Brisbane Local Food

Growing local

Hi everyone,

I have been super busy in the garden, preparing everything for winter crops but it is that time when I feel not much is happening despite how much work I'm doing.   Don't get me wrong, I'm still harvesting lettuce, spring onions, capsicums, cucumbers, eggplant and now pak choi but nothing NEW is happening!  This was due to some pretty early setbacks with things like my peas, beans, carrots and beetroot failing and having to resow.  I should be eating peas by now dammit!  Here you can see my new  sowing (left) and the old one (right) that consists of 2 different sows about 4 weeks apart.  You can see one really big pea and beans on the left.  Even in my new sowing, the snow peas all germinated but only 2 of the sugarsnaps - so I resowed them today.

Brassica bed just had a fresh batch of seedlings (mine) planted into it with a row of pak choi seeds interspersed through the row.  If you remember from last year, I did attempt growing pak choi for the first time but they got mowed down by my horrible cockaroaches so I think I only got one or two.  They are SO quick to germinate and grow.  These pak choi were planted as seeds the same time as the back broccoli and cabbages and I've been harvesting them as needed over the past two weeks.  They have been so successful, that I'm keeping on putting them between my rows but now that it is cooling down, they are still being planted as seeds but I have the other brassica as seedlings so they won't get shaded as much.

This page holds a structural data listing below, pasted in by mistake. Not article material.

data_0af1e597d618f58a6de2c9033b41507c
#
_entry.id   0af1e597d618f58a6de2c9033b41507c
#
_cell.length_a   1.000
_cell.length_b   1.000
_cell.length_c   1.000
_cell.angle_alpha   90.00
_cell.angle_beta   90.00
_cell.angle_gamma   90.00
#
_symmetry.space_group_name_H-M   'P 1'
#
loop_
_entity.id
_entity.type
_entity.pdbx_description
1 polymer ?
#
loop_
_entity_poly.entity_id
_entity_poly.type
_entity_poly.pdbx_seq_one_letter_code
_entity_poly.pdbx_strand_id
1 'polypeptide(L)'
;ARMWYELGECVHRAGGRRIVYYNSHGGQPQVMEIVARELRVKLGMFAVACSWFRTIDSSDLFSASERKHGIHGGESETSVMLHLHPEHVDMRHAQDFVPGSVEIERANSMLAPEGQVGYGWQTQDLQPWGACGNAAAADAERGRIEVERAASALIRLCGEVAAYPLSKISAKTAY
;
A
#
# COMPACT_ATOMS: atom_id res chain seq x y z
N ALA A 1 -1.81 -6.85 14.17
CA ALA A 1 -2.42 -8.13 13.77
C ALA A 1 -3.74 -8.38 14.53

Here's  the brassica bed.  You can see 2 of the bigger pak choi in second row on left and then second row on right is a new lot of pak choi in amongst the bigger (now) brassica's.  If you haven't grown them before - do.  They are seriously quick - I think about 4-5 weeks from seed to harvest.

And here's the pak choi I harvested today.

The trombonccino's are about to start producing again (small one middle right) but my poor old cucumber is about to finish.  I've given it some worm wee and organic fertiliser and a drink of seasol to see if this will pump some new life into it.  This thing was pumping out 3-4 HUGE cucumbers per week.  I've just taken one off it today and there are two left but no new flowers.  I also put in some bought marigold seedlings into this bed.   My first itsy bitsy tomato!  At least the plants are looking very healthy and no sign of problems yet.   These are my own seeds saved from the fig and grape type cherry tomatoes that I was growing previously.